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Lamar Beach Master Plan moves to Council

Thursday, October 13, 2016 by Joseph Caterine

Pitching a park master plan at a Planning Commission meeting is a hard sell, especially when you’re following presentations on the city’s fiscal health and its affordability crisis. Rebecca Leonard of Design Workshop nevertheless took up the task before an exhausted commission last Tuesday evening.

City Council passed a resolution in June 2014 to initiate the conceptual plan, and Design Workshop was brought on in February 2015 to begin the process. Because the beach had never been master planned, Leonard explained, the current layout is a hodgepodge of different elements, to the point where the park does not have much of an identity.

“When we conducted our initial surveys, most people did not know what we were talking about,” she said. “They thought it was more of an extension of Town Lake park.”

In fact, Lamar Beach is 65.4 acres of parkland bounded by Lady Bird Lake to the south, YMCA of Austin and railroad tracks to the north (roughly), Austin High School and MoPac Expressway to the west and North Lamar Boulevard to the east.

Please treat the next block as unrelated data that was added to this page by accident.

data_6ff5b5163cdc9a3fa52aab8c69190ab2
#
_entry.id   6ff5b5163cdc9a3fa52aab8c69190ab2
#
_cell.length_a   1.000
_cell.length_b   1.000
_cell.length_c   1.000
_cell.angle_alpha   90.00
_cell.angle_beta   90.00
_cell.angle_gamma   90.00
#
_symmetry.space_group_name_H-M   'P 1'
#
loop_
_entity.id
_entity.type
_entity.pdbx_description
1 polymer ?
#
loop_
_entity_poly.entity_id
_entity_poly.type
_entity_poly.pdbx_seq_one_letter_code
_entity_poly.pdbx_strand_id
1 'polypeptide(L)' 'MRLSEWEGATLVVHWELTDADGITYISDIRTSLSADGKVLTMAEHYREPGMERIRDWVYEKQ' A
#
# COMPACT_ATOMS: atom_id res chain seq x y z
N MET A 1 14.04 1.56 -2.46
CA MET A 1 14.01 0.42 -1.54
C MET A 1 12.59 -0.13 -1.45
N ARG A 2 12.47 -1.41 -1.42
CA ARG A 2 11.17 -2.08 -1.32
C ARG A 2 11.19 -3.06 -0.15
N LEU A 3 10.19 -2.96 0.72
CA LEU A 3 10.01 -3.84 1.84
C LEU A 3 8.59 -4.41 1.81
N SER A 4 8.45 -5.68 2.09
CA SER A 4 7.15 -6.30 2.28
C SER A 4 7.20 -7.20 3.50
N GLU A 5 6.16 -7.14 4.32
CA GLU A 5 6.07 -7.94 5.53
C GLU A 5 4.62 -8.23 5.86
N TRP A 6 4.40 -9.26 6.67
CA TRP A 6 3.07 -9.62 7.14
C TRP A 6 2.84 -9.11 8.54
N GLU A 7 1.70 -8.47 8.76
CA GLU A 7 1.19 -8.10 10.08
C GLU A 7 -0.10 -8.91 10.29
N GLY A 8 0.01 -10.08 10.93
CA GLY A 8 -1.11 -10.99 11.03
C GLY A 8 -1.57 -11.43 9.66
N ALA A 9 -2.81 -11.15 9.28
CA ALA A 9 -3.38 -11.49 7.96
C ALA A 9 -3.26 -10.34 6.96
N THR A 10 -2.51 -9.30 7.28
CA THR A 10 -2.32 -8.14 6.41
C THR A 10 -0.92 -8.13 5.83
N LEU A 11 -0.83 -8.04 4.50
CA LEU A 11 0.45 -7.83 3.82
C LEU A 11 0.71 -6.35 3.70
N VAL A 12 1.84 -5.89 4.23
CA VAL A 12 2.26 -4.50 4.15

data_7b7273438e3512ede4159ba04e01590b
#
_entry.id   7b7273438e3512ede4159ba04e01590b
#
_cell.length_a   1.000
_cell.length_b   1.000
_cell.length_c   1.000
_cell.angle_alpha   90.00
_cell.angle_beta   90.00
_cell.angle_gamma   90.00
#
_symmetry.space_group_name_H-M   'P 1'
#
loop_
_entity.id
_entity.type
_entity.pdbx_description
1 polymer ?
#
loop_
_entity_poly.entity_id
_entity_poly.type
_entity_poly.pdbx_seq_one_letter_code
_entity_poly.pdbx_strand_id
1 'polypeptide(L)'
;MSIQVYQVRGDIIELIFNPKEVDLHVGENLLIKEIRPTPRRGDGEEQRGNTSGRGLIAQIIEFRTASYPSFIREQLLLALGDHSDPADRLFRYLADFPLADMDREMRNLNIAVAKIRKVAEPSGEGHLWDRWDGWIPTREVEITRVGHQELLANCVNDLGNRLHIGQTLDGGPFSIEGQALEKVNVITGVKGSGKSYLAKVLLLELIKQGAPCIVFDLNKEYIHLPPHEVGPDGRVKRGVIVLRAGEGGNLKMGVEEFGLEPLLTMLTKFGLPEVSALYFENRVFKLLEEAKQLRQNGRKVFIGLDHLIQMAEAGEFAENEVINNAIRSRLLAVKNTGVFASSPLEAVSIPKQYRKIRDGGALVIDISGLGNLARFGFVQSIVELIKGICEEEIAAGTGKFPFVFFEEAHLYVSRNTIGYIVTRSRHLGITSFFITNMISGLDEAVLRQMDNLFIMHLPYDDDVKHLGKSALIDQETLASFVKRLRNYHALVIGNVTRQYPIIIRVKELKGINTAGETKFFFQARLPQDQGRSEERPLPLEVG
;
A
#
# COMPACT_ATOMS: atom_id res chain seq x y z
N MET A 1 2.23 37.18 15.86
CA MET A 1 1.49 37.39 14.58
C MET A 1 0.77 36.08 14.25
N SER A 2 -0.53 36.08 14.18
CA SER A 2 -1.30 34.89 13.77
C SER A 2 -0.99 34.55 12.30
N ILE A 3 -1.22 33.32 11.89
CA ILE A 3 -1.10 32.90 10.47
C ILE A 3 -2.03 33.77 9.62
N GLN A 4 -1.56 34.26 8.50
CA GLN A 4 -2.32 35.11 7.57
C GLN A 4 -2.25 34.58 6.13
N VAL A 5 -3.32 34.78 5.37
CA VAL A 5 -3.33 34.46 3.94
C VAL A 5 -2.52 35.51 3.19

The plan’s recommendations include various infrastructure and trail improvements with more extensive changes further down the line, including realignment of Cesar Chavez Street.

Though the Planning Commission was in agreement on the beauty of the plan’s design, many thought that it would likely be shelved by Council due to costs. If all of the recommendations are implemented, phase one comes with a price tag of $27.4 million to $35.7 million, with the highest-ticket item being an $18.9 million to $24.6 million animal shelter. Phase two of the plan is estimated to cost between $37.5 million and $51 million, with the Cesar Chavez Boulevard realignment accounting for an estimated $27.1 million to $37.3 million of that cost.

Regardless, commissioners voted 10-0-1 to send the plan to Council, with Commissioner Nuria Zaragoza alone in abstaining. Commissioners Angela Pineyro De Hoyos and Stephen Oliver were absent.

Zaragoza echoed the concerns of City Demographer Ryan Robinson during a previous commission presentation about turning the city into a “Monaco on the Colorado.”

“I just can’t support such an intensive redevelopment when we’re moving significant infrastructure, and when I look at it within the balance of public space and affordability,” she said.

Zaragoza told the Austin Monitor, “We have to ask ourselves, what are we doing as a city to rev up these engines that are exacerbating our problems with density and affordability?”

The plan is currently scheduled to go before Council for adoption in November.

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This story has been corrected to clarify the fact that Robinson was referring to Austin as a whole, not Lamar Beach in specific.

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